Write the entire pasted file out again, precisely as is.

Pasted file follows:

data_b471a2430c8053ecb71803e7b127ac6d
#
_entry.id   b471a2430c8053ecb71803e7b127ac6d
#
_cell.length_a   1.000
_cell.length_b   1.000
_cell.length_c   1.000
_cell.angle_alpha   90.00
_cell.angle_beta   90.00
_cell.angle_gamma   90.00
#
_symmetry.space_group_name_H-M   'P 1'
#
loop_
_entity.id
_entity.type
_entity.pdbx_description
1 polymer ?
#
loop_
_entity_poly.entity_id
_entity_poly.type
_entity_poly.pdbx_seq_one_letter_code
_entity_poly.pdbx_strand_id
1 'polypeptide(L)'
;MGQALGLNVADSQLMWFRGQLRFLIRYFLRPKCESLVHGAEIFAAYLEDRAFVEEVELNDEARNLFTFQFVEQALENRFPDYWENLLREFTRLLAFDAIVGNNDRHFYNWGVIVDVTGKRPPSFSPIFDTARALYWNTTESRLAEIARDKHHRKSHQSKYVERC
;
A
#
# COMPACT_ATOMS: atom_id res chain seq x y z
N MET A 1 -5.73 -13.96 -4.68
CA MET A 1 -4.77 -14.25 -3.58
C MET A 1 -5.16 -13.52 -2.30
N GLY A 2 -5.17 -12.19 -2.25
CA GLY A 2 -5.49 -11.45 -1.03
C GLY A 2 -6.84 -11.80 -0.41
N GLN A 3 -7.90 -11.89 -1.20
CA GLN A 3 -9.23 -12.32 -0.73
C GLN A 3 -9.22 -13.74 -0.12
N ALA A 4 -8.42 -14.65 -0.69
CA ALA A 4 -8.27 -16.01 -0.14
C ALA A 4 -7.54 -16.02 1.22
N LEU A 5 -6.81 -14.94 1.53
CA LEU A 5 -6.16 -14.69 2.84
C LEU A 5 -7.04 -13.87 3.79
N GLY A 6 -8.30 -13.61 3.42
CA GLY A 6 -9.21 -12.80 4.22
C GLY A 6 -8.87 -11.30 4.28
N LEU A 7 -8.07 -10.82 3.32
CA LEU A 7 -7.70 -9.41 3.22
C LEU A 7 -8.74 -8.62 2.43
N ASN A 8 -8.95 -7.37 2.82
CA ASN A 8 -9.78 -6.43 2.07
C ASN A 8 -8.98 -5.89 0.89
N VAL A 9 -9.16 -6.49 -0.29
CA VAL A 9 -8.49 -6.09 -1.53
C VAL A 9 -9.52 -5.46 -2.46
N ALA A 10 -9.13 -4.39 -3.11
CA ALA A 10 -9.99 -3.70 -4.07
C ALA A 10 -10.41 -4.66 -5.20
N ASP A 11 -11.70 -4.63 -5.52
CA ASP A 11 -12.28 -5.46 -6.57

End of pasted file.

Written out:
data_b471a2430c8053ecb71803e7b127ac6d
#
_entry.id   b471a2430c8053ecb71803e7b127ac6d
#
_cell.length_a   1.000
_cell.length_b   1.000
_cell.length_c   1.000
_cell.angle_alpha   90.00
_cell.angle_beta   90.00
_cell.angle_gamma   90.00
#
_symmetry.space_group_name_H-M   'P 1'
#
loop_
_entity.id
_entity.type
_entity.pdbx_description
1 polymer ?
#
loop_
_entity_poly.entity_id
_entity_poly.type
_entity_poly.pdbx_seq_one_letter_code
_entity_poly.pdbx_strand_id
1 'polypeptide(L)'
;MGQALGLNVADSQLMWFRGQLRFLIRYFLRPKCESLVHGAEIFAAYLEDRAFVEEVELNDEARNLFTFQFVEQALENRFPDYWENLLREFTRLLAFDAIVGNNDRHFYNWGVIVDVTGKRPPSFSPIFDTARALYWNTTESRLAEIARDKHHRKSHQSKYVERC
;
A
#
# COMPACT_ATOMS: atom_id res chain seq x y z
N MET A 1 -5.73 -13.96 -4.68
CA MET A 1 -4.77 -14.25 -3.58
C MET A 1 -5.16 -13.52 -2.30
N GLY A 2 -5.17 -12.19 -2.25
CA GLY A 2 -5.49 -11.45 -1.03
C GLY A 2 -6.84 -11.80 -0.41
N GLN A 3 -7.90 -11.89 -1.20
CA GLN A 3 -9.23 -12.32 -0.73
C GLN A 3 -9.22 -13.74 -0.12
N ALA A 4 -8.42 -14.65 -0.69
CA ALA A 4 -8.27 -16.01 -0.14
C ALA A 4 -7.54 -16.02 1.22
N LEU A 5 -6.81 -14.94 1.53
CA LEU A 5 -6.16 -14.69 2.84
C LEU A 5 -7.04 -13.87 3.79
N GLY A 6 -8.30 -13.61 3.42
CA GLY A 6 -9.21 -12.80 4.22
C GLY A 6 -8.87 -11.30 4.28
N LEU A 7 -8.07 -10.82 3.32
CA LEU A 7 -7.70 -9.41 3.22
C LEU A 7 -8.74 -8.62 2.43
N ASN A 8 -8.95 -7.37 2.82
CA ASN A 8 -9.78 -6.43 2.07
C ASN A 8 -8.98 -5.89 0.89
N VAL A 9 -9.16 -6.49 -0.29
CA VAL A 9 -8.49 -6.09 -1.53
C VAL A 9 -9.52 -5.46 -2.46
N ALA A 10 -9.13 -4.39 -3.11
CA ALA A 10 -9.99 -3.70 -4.07
C ALA A 10 -10.41 -4.66 -5.20
N ASP A 11 -11.70 -4.63 -5.52
CA ASP A 11 -12.28 -5.46 -6.57